Jack Jhamandas and Jacqueline Hebert spoke to a group of 120 colleagues and members of the public April 8 at the Katz Group Centre for Pharmacy & Health Research. The presentations were part of a centennial lecture series the U of A’s Faculty of Medicine & Dentistry is hosting as part of its 100th anniversary, showcasing faculty members whose translational research is helping to move scientific discoveries “from bench to bedside.”
Jack Jhamandas: Restoring memory
Jhamandas, a neurologist and neuroscientist in the Department of Medicine and the Centre for Neuroscience, gave an overview of his research on Alzheimer’s disease, which affects one in nine Canadians by the age of 65. That number increases to one in three by age 85.
Jhamandas and his team discovered that a drug intended for diabetes appears to restore memory in brain cells affected by Alzheimer’s. In the lab, the team tested brain tissue from animal models with Alzheimer’s disease, looking at the cells’ memory capacity. To test memory, they shocked the brain cells with electrical impulses and then measured the cells’ abilities to “remember” the experience.
Researchers have known for a long time that people with diabetes are at higher risk for Alzheimer’s, and vice versa. A protein called amyloid which diminishes memory is present in abnormally large amounts in the memory and cognition parts of the brains of Alzheimer’s patients. A sister protein, known as amylin, which comes from the pancreas of patients with diabetes, has the same impact on memory cells.
Jhamandas and his team used AC253, a diabetes drug that never made it to market, to try to block the toxic effects of amyloid protein on brain cells. When the drug was given to brain cells with Alzheimer’s, their memory trace was restored to levels similar to those in normal cells. In the lab models, the treatment led to significant improvement in tasks requiring memory function.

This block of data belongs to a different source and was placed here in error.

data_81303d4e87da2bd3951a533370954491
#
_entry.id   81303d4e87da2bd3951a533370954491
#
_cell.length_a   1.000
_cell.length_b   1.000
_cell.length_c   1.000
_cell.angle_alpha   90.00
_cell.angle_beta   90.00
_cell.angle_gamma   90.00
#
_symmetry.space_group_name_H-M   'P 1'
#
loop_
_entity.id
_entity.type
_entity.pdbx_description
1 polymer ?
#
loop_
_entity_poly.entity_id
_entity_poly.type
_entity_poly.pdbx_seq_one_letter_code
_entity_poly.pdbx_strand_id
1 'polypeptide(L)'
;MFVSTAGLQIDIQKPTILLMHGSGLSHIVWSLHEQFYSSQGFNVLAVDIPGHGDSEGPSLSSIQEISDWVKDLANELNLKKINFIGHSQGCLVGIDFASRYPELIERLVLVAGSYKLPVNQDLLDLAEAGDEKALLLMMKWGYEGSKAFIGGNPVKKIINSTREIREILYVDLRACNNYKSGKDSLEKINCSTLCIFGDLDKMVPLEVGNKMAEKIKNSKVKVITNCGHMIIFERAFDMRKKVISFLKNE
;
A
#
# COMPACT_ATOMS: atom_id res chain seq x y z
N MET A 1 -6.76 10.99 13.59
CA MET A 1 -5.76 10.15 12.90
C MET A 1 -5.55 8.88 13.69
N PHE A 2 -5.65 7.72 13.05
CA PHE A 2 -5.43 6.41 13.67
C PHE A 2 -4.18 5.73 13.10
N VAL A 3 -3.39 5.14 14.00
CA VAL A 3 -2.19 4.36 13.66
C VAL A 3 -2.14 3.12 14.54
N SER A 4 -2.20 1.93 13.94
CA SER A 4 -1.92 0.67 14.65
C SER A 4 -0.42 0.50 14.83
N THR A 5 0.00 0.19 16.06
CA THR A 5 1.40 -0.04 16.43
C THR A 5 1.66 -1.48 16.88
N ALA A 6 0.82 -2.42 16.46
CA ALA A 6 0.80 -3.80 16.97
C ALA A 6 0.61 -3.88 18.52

“Serendipity plays a big role in science,” said Jhamandas. “It was certainly a big part of some of this work.”
Jacqueline Hebert: Restoring movement
Hebert, a member of the Division of Physical Medicine and Rehabilitation, leads the amputee program at the Glenrose Hospital. Her research team studies advanced motor control and sensory feedback systems for upper-limb prosthetic devices, a group of projects known as Bionic Limbs for Improved Natural Control.
Advances in upper-limb prosthetics have lagged behind lower-limb technology partly because of the intricacy of the hand and its delicacy, sensation and control. The challenges Hebert and her team are trying to solve include learning to control the movements of these complex devices, bringing sensation of the hand back to patients and designing better ways to attach the prosthetic limb.
Edmonton is the only centre in Canada providing targeted reinnervation surgeries—procedures that rewire amputated nerve ends into some of the remaining muscle. “You still have the connection from your brain down the nerve that used to power your arm; the arm is gone but the nerves are still there,” said Hebert. “The goal is to restore a natural-feeling, thought-controlled muscle contraction that then drives the prosthesis to do what it should.”
During surgery, Hebert’s team splits the muscles and rewires the nerves to link four or five muscle sites to the prosthetic control. The patient is then able to think about straightening and bending the arm, or opening and closing the hand, and the prosthetic movement comes naturally. The patient can also perform these movements at the same time rather than one after another. “This in itself is a major advancement in prosthetic control,” said Hebert.
Along with better motor control, patients also had restored hand sensation. “Where we had reattached the nerve that controls the hand, when you touched their skin in that area they actually felt like you were touching their hand,” said Hebert, explaining that a major challenge in prosthetic replacement is the patient’s inability to feel where the arm is in space and what the hand is touching. “This sensory feedback is so basic to us, but is absolutely nonexistent in the world of prosthetic use.”
Hebert says the goal for prosthetic limbs is something akin to Luke Skywalker’s bionic hand in the Star Wars movies—an artificial hand with normal function and sensation. “That’s the dream,” she said, “but it’s no longer an impossible dream.”